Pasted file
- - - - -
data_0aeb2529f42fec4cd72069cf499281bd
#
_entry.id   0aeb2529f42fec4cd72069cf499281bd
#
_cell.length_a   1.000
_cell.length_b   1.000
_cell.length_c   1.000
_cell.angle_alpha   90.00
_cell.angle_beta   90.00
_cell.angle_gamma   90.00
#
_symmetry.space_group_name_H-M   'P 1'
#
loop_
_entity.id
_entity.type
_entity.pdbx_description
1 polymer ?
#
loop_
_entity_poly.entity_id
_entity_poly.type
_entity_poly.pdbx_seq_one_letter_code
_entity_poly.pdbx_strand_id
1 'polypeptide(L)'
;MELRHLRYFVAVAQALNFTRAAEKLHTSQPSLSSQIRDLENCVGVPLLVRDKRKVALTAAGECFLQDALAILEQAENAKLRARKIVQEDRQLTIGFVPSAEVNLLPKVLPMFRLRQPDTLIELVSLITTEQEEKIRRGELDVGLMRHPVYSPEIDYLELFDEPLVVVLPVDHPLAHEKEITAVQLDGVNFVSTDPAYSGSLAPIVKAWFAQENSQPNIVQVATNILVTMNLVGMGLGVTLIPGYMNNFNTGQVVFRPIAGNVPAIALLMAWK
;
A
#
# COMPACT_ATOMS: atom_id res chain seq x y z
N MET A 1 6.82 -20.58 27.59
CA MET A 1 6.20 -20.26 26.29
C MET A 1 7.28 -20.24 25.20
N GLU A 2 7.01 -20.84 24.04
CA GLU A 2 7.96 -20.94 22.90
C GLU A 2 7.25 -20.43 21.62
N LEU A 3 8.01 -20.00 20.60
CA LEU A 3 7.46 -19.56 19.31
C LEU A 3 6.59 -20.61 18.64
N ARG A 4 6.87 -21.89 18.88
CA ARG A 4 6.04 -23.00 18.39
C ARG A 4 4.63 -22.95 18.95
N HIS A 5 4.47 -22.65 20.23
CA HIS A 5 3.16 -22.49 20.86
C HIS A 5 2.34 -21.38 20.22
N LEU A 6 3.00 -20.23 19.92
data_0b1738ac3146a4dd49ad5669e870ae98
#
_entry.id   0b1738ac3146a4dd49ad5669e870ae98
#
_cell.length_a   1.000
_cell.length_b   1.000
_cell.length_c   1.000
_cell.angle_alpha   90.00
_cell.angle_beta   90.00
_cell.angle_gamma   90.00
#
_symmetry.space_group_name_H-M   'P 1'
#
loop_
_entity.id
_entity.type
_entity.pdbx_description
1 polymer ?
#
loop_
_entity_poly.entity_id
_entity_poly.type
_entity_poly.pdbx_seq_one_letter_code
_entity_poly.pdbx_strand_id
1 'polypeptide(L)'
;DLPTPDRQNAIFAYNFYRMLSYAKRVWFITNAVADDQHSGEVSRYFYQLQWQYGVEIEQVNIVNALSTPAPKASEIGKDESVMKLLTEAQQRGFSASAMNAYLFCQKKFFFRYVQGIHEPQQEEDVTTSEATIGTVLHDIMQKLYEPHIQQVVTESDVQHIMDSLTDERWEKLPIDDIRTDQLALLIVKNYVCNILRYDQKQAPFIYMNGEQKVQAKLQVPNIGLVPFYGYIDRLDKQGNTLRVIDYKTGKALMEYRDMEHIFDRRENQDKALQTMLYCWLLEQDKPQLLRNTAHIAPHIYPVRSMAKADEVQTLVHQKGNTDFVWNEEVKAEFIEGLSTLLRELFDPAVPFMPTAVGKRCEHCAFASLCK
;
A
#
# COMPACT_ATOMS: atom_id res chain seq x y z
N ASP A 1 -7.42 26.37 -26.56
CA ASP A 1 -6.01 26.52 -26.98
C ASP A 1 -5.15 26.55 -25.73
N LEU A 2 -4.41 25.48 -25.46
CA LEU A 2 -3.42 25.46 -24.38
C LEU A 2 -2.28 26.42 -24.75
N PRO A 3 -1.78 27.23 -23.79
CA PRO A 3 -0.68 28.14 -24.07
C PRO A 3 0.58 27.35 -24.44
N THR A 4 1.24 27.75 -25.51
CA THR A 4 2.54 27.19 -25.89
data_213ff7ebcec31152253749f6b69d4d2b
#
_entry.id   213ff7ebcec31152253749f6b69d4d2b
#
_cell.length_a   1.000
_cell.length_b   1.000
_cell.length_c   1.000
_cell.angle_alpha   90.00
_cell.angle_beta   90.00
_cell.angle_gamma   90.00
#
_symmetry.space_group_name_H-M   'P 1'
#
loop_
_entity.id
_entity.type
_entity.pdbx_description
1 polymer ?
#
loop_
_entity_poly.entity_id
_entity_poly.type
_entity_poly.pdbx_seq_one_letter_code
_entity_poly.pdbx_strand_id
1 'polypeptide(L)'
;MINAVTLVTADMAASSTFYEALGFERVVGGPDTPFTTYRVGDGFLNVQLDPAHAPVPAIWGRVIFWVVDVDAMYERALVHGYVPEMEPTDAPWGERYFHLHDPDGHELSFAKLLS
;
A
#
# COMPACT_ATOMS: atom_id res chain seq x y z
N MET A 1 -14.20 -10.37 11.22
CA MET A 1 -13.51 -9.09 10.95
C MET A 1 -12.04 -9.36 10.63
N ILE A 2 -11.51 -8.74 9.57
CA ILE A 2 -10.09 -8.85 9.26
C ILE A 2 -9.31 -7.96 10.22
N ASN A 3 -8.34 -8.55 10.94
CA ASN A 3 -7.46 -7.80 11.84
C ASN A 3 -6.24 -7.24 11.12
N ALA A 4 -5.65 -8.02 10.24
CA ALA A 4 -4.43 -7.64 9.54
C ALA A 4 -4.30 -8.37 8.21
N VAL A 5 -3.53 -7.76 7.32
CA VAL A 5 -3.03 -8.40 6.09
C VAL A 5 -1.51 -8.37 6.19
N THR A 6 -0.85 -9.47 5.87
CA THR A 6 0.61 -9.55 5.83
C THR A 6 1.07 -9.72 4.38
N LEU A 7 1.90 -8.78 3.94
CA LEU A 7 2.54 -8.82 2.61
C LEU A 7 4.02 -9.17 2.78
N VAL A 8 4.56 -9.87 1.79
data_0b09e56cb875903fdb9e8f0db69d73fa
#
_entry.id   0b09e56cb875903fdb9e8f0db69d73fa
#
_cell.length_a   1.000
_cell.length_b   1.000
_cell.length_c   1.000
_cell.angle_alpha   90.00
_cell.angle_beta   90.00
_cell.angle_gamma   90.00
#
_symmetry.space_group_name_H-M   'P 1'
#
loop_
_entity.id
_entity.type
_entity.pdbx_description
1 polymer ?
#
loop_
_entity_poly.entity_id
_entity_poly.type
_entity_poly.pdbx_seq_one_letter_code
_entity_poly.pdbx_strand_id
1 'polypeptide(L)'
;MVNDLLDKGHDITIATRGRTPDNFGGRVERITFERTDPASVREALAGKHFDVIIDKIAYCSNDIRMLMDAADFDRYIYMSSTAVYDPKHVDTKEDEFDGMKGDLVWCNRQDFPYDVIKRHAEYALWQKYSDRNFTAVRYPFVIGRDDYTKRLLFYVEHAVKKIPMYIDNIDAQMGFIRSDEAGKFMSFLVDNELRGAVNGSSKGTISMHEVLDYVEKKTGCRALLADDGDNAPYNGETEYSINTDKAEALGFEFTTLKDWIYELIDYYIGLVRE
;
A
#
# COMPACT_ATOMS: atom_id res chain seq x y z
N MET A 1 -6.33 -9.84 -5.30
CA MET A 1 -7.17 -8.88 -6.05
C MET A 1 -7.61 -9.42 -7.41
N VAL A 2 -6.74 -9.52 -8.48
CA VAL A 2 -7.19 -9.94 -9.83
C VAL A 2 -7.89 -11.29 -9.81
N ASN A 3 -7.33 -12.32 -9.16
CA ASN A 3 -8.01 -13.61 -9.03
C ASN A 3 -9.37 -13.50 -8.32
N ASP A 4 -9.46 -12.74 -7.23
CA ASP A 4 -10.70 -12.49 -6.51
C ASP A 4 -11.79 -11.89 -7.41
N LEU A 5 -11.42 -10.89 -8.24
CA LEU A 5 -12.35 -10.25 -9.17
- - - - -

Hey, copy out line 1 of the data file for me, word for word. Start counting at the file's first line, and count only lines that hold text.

data_0aeb2529f42fec4cd72069cf499281bd